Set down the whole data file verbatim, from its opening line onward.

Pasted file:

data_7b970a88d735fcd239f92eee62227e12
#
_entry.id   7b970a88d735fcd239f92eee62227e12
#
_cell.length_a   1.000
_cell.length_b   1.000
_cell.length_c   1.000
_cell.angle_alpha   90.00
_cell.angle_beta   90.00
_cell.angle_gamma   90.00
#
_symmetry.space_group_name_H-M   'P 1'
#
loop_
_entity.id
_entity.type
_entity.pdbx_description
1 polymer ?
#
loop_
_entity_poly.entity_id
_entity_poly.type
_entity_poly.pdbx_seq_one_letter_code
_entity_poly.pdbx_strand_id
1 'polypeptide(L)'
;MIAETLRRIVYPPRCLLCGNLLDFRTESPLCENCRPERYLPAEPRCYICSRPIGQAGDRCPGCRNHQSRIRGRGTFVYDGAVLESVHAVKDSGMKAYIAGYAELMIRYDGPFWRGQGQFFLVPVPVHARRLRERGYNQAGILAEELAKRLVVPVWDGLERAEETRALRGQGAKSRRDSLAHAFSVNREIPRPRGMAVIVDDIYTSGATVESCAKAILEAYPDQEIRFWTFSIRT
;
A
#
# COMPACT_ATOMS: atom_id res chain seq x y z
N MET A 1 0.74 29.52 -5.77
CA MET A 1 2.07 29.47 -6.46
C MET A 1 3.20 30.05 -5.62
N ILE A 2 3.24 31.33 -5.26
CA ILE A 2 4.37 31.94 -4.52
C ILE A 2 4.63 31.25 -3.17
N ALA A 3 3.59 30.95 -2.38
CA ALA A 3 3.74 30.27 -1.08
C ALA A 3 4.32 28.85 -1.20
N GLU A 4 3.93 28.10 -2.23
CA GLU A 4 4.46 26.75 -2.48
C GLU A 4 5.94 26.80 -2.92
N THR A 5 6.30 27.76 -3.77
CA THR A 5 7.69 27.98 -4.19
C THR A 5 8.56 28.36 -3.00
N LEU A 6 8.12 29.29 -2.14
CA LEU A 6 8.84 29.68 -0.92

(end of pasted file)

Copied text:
data_7b970a88d735fcd239f92eee62227e12
#
_entry.id   7b970a88d735fcd239f92eee62227e12
#
_cell.length_a   1.000
_cell.length_b   1.000
_cell.length_c   1.000
_cell.angle_alpha   90.00
_cell.angle_beta   90.00
_cell.angle_gamma   90.00
#
_symmetry.space_group_name_H-M   'P 1'
#
loop_
_entity.id
_entity.type
_entity.pdbx_description
1 polymer ?
#
loop_
_entity_poly.entity_id
_entity_poly.type
_entity_poly.pdbx_seq_one_letter_code
_entity_poly.pdbx_strand_id
1 'polypeptide(L)'
;MIAETLRRIVYPPRCLLCGNLLDFRTESPLCENCRPERYLPAEPRCYICSRPIGQAGDRCPGCRNHQSRIRGRGTFVYDGAVLESVHAVKDSGMKAYIAGYAELMIRYDGPFWRGQGQFFLVPVPVHARRLRERGYNQAGILAEELAKRLVVPVWDGLERAEETRALRGQGAKSRRDSLAHAFSVNREIPRPRGMAVIVDDIYTSGATVESCAKAILEAYPDQEIRFWTFSIRT
;
A
#
# COMPACT_ATOMS: atom_id res chain seq x y z
N MET A 1 0.74 29.52 -5.77
CA MET A 1 2.07 29.47 -6.46
C MET A 1 3.20 30.05 -5.62
N ILE A 2 3.24 31.33 -5.26
CA ILE A 2 4.37 31.94 -4.52
C ILE A 2 4.63 31.25 -3.17
N ALA A 3 3.59 30.95 -2.38
CA ALA A 3 3.74 30.27 -1.08
C ALA A 3 4.32 28.85 -1.20
N GLU A 4 3.93 28.10 -2.23
CA GLU A 4 4.46 26.75 -2.48
C GLU A 4 5.94 26.80 -2.92
N THR A 5 6.30 27.76 -3.77
CA THR A 5 7.69 27.98 -4.19
C THR A 5 8.56 28.36 -3.00
N LEU A 6 8.12 29.29 -2.14
CA LEU A 6 8.84 29.68 -0.92